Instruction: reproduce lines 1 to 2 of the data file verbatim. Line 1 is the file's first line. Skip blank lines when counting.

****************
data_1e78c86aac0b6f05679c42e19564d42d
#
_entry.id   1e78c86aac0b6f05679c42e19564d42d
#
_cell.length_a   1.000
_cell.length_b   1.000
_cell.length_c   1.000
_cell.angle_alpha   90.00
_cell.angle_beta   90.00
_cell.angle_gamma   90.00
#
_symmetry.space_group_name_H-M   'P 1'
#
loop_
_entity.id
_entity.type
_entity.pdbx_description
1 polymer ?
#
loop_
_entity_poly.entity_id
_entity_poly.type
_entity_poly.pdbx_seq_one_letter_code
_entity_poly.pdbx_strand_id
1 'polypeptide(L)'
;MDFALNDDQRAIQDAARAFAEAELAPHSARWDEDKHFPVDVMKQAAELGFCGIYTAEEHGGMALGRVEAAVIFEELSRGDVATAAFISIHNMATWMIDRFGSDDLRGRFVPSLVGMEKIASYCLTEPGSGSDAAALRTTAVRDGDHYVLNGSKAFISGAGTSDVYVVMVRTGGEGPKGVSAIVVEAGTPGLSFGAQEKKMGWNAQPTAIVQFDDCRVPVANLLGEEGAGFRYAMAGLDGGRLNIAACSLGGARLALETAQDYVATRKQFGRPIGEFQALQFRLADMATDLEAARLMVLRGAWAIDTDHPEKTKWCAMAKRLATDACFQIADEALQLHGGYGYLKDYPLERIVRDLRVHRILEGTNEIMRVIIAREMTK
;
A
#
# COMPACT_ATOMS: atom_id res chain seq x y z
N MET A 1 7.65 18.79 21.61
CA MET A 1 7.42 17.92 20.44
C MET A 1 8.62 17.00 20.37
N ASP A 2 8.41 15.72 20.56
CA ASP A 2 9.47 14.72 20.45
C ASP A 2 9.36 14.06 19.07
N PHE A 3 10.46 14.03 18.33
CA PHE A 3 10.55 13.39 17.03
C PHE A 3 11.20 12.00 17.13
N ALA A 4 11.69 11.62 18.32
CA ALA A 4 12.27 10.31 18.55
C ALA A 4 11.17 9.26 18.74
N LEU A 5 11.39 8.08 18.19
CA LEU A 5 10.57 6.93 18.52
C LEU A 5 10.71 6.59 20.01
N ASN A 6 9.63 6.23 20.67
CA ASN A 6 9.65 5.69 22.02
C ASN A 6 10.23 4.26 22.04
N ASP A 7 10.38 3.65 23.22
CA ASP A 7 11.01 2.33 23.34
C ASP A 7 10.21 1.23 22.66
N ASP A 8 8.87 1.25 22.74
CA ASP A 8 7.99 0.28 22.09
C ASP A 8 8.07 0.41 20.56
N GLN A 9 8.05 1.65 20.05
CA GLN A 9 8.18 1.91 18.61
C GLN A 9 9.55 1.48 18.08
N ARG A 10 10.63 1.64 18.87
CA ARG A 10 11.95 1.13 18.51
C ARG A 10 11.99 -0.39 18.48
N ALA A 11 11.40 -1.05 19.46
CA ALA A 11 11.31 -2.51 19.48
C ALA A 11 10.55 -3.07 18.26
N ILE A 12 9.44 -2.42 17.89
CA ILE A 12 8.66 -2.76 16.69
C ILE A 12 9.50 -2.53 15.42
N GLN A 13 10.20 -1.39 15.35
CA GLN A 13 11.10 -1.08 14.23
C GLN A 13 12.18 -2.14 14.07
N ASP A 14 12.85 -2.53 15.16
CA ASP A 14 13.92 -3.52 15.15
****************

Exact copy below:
data_1e78c86aac0b6f05679c42e19564d42d
#